Choosing Academia Over Industry: Despite Lower Pay? (Perks?)

Choosing Academia Over Industry: Despite Lower Pay?

One of the main reasons to choose academia over industry is that you have a lot more control over what you research and/or study for your job. Another driving motivation is the desire to contribute to educating younger generations. You might also prefer the academic environment and the chance for tenure.

Equal Salary for Everyone in the World: How Much? (All Info)

Equal Salary for Everyone in the World: How Much?

Accounting for age demographics, retirement, and global economic statistics, the salary everyone would receive is $7,933.38 each year. This number assumes that stay-at-home parents also receive equal pay, so the average household income would be $15,866.76. Many assumptions are baked into these numbers.

9 to 5 Becoming 9 to 6: Why and When? (All the Info)

9 to 5 Becoming 9 to 6: Why and When?

Arguably, 9 to 5 didn’t become 9 to 6, at least not completely. But, 9 to 6 has grown as a popular work schedule, and the primary reason for that is to provide an hour of breaks, including lunch, without reducing productivity. This largely started in 1999 when California passed a new law requiring lunch breaks at work.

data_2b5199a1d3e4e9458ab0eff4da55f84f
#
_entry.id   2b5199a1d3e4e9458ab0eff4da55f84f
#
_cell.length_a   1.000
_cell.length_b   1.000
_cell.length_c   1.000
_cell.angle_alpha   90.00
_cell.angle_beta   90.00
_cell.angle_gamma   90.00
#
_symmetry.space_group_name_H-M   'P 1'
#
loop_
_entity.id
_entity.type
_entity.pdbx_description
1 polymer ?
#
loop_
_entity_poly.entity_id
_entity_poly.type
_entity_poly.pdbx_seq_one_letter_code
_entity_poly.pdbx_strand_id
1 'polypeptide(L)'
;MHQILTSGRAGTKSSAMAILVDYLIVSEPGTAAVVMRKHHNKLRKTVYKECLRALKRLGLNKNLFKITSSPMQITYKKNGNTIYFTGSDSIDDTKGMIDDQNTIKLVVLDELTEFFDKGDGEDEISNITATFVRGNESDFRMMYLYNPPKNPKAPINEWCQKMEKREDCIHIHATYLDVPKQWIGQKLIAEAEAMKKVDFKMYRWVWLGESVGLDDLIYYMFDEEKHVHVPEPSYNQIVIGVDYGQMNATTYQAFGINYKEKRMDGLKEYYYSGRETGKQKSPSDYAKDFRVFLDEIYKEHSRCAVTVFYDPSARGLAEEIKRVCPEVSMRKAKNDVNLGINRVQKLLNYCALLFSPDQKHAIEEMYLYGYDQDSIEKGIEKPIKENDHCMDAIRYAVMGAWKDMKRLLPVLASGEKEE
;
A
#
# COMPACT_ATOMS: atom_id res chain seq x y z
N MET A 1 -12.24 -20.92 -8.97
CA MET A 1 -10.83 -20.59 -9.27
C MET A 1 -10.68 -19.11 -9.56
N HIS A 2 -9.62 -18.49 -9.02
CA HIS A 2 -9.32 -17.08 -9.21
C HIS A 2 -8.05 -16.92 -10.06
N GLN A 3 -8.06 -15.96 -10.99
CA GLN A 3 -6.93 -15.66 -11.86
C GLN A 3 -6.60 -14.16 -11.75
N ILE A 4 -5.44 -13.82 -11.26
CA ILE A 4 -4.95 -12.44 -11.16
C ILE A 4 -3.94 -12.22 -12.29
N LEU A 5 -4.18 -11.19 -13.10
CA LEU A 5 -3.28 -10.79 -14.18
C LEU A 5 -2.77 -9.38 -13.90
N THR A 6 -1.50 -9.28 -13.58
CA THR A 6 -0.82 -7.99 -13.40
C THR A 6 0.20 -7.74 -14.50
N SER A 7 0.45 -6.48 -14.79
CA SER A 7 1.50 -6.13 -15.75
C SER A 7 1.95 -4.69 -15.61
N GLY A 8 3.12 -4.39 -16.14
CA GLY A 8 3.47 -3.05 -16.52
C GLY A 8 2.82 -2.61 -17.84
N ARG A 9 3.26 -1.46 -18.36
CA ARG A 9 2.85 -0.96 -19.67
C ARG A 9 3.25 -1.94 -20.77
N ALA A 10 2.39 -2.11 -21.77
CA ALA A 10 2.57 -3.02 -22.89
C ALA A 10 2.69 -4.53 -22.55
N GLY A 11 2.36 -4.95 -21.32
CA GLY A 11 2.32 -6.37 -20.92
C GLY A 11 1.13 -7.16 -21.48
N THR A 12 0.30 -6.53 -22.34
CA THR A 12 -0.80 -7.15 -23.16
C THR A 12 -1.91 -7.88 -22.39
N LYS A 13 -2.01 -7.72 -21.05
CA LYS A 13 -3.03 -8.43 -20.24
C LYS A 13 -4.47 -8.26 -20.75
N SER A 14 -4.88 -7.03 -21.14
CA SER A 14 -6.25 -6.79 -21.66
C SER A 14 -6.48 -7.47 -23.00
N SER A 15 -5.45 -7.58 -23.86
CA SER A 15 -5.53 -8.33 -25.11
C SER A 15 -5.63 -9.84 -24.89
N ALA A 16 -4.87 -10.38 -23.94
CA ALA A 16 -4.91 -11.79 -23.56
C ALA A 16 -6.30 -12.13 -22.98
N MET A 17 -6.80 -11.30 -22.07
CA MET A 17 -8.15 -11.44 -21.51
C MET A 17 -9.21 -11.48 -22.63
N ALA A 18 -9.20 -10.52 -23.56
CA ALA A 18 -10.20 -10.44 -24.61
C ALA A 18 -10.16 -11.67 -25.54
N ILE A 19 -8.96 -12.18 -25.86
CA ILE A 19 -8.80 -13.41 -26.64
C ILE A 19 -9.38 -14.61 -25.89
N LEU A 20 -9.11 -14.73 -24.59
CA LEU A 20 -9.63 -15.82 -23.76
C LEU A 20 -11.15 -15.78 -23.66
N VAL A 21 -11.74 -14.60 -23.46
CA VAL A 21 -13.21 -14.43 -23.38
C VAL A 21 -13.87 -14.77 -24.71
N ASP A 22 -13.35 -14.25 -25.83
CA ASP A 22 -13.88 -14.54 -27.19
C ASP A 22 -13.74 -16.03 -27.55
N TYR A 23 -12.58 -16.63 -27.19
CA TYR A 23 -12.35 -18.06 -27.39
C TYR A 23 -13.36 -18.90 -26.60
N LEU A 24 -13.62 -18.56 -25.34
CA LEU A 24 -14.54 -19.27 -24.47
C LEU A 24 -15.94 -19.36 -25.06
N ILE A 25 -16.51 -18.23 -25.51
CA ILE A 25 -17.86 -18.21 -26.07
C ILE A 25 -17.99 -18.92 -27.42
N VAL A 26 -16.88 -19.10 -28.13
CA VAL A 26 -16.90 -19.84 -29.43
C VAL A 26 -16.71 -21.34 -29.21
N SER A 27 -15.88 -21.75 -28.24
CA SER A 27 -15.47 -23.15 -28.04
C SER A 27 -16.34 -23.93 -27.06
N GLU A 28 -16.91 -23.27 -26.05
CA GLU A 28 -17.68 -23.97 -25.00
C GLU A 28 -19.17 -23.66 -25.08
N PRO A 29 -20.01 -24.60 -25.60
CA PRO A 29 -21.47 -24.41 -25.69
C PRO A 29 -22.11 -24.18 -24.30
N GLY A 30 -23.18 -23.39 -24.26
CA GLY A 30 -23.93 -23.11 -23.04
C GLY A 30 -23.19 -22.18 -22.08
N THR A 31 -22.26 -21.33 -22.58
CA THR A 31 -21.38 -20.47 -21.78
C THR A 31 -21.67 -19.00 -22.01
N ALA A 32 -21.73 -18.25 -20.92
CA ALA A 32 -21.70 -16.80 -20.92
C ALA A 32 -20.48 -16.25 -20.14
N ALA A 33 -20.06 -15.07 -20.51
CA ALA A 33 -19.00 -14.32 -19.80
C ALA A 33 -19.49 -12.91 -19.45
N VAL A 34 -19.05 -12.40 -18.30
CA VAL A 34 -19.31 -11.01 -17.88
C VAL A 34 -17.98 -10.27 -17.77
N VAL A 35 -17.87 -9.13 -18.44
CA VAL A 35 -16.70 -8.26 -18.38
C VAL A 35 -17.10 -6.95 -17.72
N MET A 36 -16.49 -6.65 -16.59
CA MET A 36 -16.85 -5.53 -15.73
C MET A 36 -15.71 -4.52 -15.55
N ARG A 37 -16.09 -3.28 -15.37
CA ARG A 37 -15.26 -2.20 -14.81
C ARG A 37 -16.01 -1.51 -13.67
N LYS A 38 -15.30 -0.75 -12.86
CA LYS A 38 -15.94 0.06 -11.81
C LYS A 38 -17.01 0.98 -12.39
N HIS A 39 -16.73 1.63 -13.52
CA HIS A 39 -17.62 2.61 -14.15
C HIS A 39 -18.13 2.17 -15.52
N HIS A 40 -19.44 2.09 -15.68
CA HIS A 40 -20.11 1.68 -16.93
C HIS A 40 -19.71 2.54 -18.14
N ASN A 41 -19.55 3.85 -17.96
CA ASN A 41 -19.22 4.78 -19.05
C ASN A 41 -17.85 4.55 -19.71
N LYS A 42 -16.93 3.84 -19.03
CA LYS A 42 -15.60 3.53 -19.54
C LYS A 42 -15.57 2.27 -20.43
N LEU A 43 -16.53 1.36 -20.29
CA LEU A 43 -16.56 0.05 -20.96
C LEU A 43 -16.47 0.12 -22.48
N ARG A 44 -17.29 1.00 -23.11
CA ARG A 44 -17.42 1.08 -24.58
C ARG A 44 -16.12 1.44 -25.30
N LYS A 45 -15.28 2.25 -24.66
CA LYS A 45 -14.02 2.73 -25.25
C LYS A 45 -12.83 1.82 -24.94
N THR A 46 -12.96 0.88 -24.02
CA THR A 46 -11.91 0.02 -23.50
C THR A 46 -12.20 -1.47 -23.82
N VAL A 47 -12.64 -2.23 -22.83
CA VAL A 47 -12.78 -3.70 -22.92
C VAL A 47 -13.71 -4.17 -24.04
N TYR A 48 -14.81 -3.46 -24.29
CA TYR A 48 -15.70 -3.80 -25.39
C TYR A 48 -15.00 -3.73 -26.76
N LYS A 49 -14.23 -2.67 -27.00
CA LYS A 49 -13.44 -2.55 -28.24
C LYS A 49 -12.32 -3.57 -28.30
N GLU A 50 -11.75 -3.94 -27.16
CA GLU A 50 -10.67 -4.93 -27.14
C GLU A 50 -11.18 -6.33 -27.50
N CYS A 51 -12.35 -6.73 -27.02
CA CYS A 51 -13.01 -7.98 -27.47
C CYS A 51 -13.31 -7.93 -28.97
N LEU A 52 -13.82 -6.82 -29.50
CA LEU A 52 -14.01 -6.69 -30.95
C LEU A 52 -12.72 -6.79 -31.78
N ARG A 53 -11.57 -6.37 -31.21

6 Classes in One Semester: Too Much? (Everything to Know)

6 Classes in One Semester: Too Much?

If all of the classes are an average of 3 credit hours each, 6 classes is an 18-hour semester.
That is considered a heavy school load and is too much for some people.
In most cases, taking seven classes is not allowed without a waiver or unless the classes are less intensive.
Taking five classes is more manageable for most.

Hating Computer Science: Top Reasons? (All the Info)

Hating Computer Science: Top Reasons?

There are many reasons to hate computer science, including long hours, frustrating problems to solve, insufficient compensation, detrimental effects on social life, and many other factors.
The truth is that unless you have a passion for computer science, it’s probably not the right field for you.